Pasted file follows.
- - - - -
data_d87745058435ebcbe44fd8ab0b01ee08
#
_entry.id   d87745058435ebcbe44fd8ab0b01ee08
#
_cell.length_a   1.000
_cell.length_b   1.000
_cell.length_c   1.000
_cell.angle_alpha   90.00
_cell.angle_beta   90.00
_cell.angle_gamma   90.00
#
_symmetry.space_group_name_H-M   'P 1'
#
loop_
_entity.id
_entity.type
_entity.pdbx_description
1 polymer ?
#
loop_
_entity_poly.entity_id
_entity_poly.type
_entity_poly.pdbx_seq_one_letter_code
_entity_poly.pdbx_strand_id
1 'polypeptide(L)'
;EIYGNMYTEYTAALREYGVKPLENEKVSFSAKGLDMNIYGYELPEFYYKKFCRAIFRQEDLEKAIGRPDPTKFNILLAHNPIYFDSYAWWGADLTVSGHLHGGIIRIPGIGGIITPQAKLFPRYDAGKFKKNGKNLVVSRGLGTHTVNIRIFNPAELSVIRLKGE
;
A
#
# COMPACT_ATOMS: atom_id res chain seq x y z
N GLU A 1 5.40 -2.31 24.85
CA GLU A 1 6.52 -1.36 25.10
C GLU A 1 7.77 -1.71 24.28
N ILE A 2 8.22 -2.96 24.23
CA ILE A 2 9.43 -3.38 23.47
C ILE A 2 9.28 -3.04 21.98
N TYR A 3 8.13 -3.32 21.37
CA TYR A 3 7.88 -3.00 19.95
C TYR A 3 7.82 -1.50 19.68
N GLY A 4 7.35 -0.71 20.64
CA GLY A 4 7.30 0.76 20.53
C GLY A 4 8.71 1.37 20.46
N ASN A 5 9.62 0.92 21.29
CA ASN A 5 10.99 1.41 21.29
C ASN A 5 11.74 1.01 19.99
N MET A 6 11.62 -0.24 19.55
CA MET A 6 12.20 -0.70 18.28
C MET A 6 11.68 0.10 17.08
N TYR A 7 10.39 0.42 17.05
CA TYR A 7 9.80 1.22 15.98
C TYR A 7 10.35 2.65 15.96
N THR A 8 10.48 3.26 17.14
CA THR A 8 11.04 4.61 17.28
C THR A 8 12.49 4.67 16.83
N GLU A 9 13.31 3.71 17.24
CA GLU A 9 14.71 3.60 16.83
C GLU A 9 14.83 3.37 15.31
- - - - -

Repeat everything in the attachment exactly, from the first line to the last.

data_d87745058435ebcbe44fd8ab0b01ee08
#
_entry.id   d87745058435ebcbe44fd8ab0b01ee08
#
_cell.length_a   1.000
_cell.length_b   1.000
_cell.length_c   1.000
_cell.angle_alpha   90.00
_cell.angle_beta   90.00
_cell.angle_gamma   90.00
#
_symmetry.space_group_name_H-M   'P 1'
#
loop_
_entity.id
_entity.type
_entity.pdbx_description
1 polymer ?
#
loop_
_entity_poly.entity_id
_entity_poly.type
_entity_poly.pdbx_seq_one_letter_code
_entity_poly.pdbx_strand_id
1 'polypeptide(L)'
;EIYGNMYTEYTAALREYGVKPLENEKVSFSAKGLDMNIYGYELPEFYYKKFCRAIFRQEDLEKAIGRPDPTKFNILLAHNPIYFDSYAWWGADLTVSGHLHGGIIRIPGIGGIITPQAKLFPRYDAGKFKKNGKNLVVSRGLGTHTVNIRIFNPAELSVIRLKGE
;
A
#
# COMPACT_ATOMS: atom_id res chain seq x y z
N GLU A 1 5.40 -2.31 24.85
CA GLU A 1 6.52 -1.36 25.10
C GLU A 1 7.77 -1.71 24.28
N ILE A 2 8.22 -2.96 24.23
CA ILE A 2 9.43 -3.38 23.47
C ILE A 2 9.28 -3.04 21.98
N TYR A 3 8.13 -3.32 21.37
CA TYR A 3 7.88 -3.00 19.95
C TYR A 3 7.82 -1.50 19.68
N GLY A 4 7.35 -0.71 20.64
CA GLY A 4 7.30 0.76 20.53
C GLY A 4 8.71 1.37 20.46
N ASN A 5 9.62 0.92 21.29
CA ASN A 5 10.99 1.41 21.29
C ASN A 5 11.74 1.01 19.99
N MET A 6 11.62 -0.24 19.55
CA MET A 6 12.20 -0.70 18.28
C MET A 6 11.68 0.10 17.08
N TYR A 7 10.39 0.42 17.05
CA TYR A 7 9.80 1.22 15.98
C TYR A 7 10.35 2.65 15.96
N THR A 8 10.48 3.26 17.14
CA THR A 8 11.04 4.61 17.28
C THR A 8 12.49 4.67 16.83
N GLU A 9 13.31 3.71 17.24
CA GLU A 9 14.71 3.60 16.83
C GLU A 9 14.83 3.37 15.31